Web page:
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SAS Becker

Don’t miss posts 1, 2, 3, 4, and 5 from SAS Becker about deciding when to transition to full-time shooting, how to budget for it, how to remarket yourself, and much more.
©SAS Becker

©SAS Becker

5. What might a weekly schedule might look like for a full-time wedding photographer?

In the perfect world, I would shoot three days a week, edit for two, schmooze for one, and do nothing else. Okay, realistically for a portrait/wedding shooter, one could hope to shoot for 3-4 days a week, mostly weekends. Do editing and post production during the traditional work day. Arrange to go out to at least one business-contact meeting a week outside of your client meetings. Make check-in calls to clients at night.

Business growth and development can happen in your off season; January and February are traditionally slow months if you are on the East Coast. You’ll need to plan your personal time off in advance. It is so important to keep up on the more mundane tasks when you are slower because (hopefully) you won’t have much time to prepare during your busy season. One of the hardest things I have found being self employed is that after a very productive shoot I feel like I deserve a vacation. Well, guess again… that’s when you should be planning for the next one. Which isn’t such a bad thing after all, when you love what you do.

Be Part of the RESOLUTION: How do you budget your time? Do you set aside one day a week to follow up with clients or work on marketing?

SAS Becker moved into wedding and portrait photography after years as a successful stock, advertising, and editorial photographer. Check out her earlier posts about making the transition and budgeting for your new business. And don’t miss her next post on making the most of your precious time.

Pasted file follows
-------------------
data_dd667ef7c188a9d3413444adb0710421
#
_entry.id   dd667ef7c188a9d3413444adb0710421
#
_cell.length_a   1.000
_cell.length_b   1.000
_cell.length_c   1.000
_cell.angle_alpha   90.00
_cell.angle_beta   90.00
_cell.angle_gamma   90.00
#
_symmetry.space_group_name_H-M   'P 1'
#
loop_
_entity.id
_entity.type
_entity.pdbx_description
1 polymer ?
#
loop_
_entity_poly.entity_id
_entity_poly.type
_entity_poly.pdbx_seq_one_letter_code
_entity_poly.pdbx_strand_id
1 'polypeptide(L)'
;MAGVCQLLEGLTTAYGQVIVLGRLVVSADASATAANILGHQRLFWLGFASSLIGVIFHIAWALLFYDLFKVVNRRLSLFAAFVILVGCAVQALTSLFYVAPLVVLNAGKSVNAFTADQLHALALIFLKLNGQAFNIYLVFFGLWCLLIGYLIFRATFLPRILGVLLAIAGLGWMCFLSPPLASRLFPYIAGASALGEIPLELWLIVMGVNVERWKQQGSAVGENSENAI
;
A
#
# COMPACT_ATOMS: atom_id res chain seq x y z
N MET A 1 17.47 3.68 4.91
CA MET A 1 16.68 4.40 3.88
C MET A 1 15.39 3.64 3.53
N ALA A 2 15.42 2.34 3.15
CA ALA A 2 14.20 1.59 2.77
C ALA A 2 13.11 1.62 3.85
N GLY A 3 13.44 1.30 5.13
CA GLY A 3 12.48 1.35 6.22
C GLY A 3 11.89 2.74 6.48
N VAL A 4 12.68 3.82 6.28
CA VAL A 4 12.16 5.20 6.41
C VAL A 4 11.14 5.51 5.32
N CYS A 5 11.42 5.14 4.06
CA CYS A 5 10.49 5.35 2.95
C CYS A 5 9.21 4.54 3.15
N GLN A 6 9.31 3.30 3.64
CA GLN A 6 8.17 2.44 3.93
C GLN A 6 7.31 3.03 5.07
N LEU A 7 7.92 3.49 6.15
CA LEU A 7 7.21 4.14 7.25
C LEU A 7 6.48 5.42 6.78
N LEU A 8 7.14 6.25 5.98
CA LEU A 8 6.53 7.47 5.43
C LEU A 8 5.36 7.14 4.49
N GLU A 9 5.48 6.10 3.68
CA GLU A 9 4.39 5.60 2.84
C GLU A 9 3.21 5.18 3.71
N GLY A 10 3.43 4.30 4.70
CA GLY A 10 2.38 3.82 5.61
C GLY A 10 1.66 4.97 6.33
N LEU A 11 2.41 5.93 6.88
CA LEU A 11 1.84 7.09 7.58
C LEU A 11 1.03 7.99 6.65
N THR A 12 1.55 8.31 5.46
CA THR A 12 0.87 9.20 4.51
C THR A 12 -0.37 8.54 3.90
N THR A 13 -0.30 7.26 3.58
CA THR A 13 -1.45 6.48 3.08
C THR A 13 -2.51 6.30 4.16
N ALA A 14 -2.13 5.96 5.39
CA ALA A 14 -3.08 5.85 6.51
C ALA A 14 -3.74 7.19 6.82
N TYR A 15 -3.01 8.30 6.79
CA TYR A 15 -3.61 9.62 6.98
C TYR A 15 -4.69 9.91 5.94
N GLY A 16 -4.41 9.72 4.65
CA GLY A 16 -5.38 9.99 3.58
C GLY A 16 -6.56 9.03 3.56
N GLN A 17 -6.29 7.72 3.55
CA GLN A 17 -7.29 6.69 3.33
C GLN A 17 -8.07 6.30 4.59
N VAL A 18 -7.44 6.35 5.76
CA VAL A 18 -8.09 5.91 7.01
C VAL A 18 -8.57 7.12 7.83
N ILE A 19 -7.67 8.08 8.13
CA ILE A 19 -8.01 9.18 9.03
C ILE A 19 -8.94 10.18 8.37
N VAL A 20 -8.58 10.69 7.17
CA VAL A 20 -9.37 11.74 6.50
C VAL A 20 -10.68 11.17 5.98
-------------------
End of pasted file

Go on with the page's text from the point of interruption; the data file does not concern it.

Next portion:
©SAS Becker

©SAS Becker

4. What are some ideas for what a photographer’s initial marketing push might look like, considering things such as re-branding, making new contacts, and re-energizing old ones.

I think (and many others would probably agree) that a photographer’s most important tool is their website, so start there. Look at a bunch of websites. (Here’s mine.) What do you like — or hate for that matter. Check out They have a lot of valuable information on do’s and don’t for websites. What is your look? How do you describe your work?

Once your site is completed, decide what the best way is to get as much traffic to it as possible. Online advertising and print ads are favorites. What about your local markets? Can you do a joint advertising project with local vendors? Maybe some cross-marketing with the local florist and bakery? Provide free pictures for a photo credit at places such as schools, churches, doctors offices, even the YMCA; anything might lead to work. I volunteered to shoot my daughter’s Girl Scout dance held at her elementary school. It may not have been the most glamorous event, but those girl scouts sure love pictures of themselves. It drove a ton of potential clients to my site, and I looked like a super mom at the same time. Unlike commercial photography, portrait and wedding work touches everyone. Everyone has a family and will at some point know or be a bride. So carry lots of cards in your pocket, and get out there!

Be Part of the RESOLUTION: What marketing efforts have had the best return on investment for you? Ads, email campaigns, local activities, something else?

In “Going from weekend wedding…3” SAS explains how to get in the right mindset for full-time shooting. Check back next week for “5“: How to market your news business.
A wedding image by SAS Becker. © SAS Becker